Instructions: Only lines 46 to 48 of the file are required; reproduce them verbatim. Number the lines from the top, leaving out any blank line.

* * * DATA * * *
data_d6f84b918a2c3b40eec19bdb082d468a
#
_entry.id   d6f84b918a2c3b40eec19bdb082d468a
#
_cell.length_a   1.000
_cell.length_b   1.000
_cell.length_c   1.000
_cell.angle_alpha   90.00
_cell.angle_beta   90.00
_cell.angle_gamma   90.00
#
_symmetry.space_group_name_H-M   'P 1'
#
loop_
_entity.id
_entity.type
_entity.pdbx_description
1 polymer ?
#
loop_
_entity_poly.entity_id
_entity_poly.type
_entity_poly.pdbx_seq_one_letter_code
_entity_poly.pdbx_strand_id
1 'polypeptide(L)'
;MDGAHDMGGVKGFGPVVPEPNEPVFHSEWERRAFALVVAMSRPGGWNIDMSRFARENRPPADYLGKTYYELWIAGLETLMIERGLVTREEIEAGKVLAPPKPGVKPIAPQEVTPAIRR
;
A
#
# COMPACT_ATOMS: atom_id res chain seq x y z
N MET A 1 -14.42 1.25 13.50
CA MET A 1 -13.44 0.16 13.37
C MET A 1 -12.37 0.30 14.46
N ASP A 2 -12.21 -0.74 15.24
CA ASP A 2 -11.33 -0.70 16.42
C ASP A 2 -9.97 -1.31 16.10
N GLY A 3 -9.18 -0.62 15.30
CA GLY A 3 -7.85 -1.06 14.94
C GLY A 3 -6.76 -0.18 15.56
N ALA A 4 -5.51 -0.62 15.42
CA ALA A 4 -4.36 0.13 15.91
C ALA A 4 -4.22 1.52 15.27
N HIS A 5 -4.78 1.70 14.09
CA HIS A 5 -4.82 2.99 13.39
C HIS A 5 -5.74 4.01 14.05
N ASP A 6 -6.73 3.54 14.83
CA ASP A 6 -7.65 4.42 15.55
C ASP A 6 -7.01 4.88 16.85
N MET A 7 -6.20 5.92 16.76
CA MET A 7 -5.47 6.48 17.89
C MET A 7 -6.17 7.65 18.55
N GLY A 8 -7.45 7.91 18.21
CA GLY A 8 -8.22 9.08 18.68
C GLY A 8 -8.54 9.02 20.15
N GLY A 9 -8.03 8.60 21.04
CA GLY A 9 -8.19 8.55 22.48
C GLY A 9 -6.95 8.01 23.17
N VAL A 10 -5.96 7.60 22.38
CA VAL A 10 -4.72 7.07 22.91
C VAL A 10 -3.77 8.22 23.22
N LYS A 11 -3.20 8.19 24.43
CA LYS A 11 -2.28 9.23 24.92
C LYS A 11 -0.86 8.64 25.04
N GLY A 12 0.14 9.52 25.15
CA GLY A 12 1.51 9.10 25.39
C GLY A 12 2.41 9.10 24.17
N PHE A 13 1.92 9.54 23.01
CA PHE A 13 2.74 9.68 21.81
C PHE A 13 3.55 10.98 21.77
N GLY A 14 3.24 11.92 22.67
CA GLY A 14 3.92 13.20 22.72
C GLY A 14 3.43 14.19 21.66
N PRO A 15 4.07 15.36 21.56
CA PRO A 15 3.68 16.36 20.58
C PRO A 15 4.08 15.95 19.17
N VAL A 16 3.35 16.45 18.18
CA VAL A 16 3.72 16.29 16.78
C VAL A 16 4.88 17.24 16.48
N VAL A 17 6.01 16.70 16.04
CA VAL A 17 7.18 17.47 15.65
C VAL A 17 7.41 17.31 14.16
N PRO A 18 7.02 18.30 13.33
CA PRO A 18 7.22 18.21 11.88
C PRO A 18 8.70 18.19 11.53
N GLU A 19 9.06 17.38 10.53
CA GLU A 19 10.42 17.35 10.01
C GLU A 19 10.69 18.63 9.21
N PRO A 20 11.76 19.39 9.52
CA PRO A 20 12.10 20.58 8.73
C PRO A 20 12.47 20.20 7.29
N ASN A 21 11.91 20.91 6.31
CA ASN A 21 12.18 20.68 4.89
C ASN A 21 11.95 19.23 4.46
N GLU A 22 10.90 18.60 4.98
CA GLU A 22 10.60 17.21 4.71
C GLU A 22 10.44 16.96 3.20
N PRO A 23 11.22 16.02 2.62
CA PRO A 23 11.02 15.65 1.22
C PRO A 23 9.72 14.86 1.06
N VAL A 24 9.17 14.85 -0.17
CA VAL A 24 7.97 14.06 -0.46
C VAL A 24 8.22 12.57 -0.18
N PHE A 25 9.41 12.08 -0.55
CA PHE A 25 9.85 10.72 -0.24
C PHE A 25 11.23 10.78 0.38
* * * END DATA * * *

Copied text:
N ASP A 6 -6.73 3.54 14.83
CA ASP A 6 -7.65 4.42 15.55
C ASP A 6 -7.01 4.88 16.85